Let’s first separate those three types of cooks who stand tall behind a range:
- Those who consider cooking to be their purpose in life, the career choice that inspires them, and the choice that let’s them jump out of bed in the morning to face the opportunities that cooking will provide today
- Those who view what they do as a job that supports a meager lifestyle, brings them to an environment of transparent, hard-working, and fun people and a job that will be available as long as they want it
- Those who feel trapped in a job that is physically and emotionally difficult, never pays enough, offers little if any benefits, and pains them to continue to call it a career
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Regardless of the level of commitment and associated joy – each of these types of individuals makes substantial sacrifices to keep those aprons tied. Years ago I completed a somewhat unscientific study of why people stay and why they leave – what drives certain cooks and chefs away and what magnet inspires them to continue to accept the bad with the good. The results of the study (involved around 200 current and former cooks) surprised me. As it turned out there was a definitive acceptance of the “cost of doing business” if one factor was in place – if it was not, then the desire to “flee” became more pronounced.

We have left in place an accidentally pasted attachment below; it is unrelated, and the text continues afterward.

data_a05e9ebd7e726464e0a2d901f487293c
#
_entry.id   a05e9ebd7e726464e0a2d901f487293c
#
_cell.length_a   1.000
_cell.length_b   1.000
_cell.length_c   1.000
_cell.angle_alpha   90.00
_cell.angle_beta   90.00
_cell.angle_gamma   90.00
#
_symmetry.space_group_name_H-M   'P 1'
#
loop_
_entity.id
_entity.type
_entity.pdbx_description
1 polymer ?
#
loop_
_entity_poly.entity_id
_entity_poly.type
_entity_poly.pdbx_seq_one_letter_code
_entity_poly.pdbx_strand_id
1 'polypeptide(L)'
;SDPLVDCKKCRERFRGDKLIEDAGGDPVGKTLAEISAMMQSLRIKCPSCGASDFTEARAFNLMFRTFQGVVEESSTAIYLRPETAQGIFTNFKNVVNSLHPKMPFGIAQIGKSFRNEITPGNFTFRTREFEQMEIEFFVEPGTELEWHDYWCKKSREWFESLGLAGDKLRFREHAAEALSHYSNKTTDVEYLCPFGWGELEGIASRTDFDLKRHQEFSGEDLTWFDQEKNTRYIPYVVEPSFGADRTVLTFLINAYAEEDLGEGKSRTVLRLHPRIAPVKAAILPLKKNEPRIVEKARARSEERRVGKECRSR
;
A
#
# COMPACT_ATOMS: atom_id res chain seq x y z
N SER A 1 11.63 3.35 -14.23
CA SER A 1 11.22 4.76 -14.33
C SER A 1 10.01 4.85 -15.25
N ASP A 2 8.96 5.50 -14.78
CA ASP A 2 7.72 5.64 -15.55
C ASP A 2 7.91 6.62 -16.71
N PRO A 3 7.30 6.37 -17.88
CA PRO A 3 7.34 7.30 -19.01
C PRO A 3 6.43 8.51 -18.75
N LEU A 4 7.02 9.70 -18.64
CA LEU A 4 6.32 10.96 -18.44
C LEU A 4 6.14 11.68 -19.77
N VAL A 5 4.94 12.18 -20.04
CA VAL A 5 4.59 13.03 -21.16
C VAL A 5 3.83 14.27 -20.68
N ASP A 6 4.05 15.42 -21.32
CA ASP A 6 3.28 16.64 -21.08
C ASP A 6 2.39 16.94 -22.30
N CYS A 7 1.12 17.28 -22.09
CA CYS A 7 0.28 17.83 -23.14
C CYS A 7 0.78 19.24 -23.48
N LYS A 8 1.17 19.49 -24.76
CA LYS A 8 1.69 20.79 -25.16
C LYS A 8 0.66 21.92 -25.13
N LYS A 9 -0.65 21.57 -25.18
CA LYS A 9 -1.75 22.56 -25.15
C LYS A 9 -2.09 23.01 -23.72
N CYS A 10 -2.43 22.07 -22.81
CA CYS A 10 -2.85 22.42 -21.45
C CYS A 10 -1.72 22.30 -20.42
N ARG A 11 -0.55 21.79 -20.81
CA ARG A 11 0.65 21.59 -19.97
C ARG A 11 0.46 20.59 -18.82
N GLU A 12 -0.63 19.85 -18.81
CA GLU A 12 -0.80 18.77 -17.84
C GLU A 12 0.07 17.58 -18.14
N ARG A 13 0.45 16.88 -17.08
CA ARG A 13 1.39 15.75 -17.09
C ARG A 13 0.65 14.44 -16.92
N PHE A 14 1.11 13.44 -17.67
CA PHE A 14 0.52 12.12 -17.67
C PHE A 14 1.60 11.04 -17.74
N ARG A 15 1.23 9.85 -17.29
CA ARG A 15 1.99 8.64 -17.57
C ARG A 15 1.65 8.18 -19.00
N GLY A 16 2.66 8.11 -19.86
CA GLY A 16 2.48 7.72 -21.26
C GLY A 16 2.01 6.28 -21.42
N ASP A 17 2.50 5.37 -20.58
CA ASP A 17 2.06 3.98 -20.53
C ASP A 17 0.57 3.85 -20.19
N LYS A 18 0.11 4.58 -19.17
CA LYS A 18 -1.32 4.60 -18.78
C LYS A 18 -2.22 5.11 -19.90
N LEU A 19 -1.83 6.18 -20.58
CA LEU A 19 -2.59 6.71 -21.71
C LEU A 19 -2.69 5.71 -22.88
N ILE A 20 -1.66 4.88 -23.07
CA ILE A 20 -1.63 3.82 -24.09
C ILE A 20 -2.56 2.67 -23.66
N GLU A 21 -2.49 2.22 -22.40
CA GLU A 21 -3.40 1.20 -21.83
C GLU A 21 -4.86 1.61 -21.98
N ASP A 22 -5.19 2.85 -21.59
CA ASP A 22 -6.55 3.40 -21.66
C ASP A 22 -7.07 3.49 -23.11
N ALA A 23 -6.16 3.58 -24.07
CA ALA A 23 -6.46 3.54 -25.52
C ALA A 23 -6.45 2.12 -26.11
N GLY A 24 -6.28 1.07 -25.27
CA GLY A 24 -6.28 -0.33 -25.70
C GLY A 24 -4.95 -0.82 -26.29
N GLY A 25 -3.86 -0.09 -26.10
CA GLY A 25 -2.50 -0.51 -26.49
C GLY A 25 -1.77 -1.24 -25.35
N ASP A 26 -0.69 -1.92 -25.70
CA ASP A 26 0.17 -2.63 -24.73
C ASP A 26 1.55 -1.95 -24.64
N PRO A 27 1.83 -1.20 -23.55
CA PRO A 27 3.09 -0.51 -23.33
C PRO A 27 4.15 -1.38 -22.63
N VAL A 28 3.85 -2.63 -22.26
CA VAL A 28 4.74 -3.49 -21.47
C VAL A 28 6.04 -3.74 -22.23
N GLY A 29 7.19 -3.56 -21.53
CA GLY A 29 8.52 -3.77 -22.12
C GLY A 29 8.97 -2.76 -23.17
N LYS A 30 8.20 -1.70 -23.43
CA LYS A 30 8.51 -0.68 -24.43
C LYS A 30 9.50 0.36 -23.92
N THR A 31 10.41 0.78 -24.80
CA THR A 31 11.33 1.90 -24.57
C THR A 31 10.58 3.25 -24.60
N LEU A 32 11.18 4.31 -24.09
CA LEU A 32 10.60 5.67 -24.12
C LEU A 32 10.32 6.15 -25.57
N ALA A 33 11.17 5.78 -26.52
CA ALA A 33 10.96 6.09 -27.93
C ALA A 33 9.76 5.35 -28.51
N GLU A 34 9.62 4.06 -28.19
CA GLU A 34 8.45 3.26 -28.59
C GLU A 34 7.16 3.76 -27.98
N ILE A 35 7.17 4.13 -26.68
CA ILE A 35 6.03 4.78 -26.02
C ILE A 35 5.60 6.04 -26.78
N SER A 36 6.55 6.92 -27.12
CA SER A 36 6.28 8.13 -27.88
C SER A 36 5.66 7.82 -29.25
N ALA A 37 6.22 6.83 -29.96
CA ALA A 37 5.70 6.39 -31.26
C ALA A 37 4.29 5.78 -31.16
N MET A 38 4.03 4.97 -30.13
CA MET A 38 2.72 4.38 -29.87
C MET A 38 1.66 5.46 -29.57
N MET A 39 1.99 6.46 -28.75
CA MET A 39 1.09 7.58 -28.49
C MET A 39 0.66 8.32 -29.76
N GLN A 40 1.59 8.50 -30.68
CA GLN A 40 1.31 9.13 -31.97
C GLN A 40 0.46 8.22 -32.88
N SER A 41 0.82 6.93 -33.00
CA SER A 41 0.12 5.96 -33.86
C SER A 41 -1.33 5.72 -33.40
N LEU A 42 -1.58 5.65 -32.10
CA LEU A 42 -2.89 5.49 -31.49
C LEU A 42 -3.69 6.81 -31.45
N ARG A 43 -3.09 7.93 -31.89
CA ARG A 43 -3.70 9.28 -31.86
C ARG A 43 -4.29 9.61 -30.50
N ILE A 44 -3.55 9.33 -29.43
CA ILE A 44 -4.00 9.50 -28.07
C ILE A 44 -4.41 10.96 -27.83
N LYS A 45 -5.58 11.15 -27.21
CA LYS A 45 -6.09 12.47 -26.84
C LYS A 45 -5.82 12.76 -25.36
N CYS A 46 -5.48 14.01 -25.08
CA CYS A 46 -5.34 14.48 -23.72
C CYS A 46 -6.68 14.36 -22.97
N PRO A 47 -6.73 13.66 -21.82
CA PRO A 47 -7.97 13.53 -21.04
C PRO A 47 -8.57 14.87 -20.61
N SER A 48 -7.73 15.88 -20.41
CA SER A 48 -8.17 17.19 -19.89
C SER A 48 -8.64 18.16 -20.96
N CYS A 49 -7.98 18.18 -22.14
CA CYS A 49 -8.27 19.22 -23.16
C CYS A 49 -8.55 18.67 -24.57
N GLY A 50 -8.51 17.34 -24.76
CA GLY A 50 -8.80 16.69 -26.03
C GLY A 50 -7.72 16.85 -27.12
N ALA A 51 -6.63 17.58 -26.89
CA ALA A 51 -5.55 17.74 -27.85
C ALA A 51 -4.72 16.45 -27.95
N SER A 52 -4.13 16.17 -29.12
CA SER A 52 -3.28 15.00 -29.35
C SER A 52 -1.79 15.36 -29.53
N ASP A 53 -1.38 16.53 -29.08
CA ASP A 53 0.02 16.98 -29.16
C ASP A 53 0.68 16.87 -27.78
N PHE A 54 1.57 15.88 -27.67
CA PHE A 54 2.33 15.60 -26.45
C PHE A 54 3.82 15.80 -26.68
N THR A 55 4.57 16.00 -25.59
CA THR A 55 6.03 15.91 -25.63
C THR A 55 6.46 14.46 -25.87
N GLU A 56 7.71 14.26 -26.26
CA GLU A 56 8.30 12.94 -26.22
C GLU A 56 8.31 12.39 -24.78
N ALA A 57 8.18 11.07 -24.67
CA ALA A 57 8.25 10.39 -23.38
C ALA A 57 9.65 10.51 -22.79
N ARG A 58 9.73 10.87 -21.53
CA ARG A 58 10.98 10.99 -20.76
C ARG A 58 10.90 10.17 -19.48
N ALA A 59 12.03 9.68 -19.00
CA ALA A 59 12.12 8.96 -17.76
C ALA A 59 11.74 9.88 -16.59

So what is the “price to pay” for chefs and cooks aspiring to that position? The challenges are many, but so too are the challenges to many other careers. It does seem, however, that chefs feel the weight of more than their fair share of complex burdens. It has been said many times before and we all know the drill, but once again let’s look at the weight of the position: THE PRESSURE OF TIMING:
Everything in a kitchen is measured in the immediate: the need for a custom menu –NOW, the need to prepare exceptional food for dining room guests within minutes of their arrival, the need to fix challenging financial numbers, the need to replace team members and train them TODAY, etc. Every day is a pressure cooker when it comes to time. THE CHALLENGES IN KEEPING A TEAM: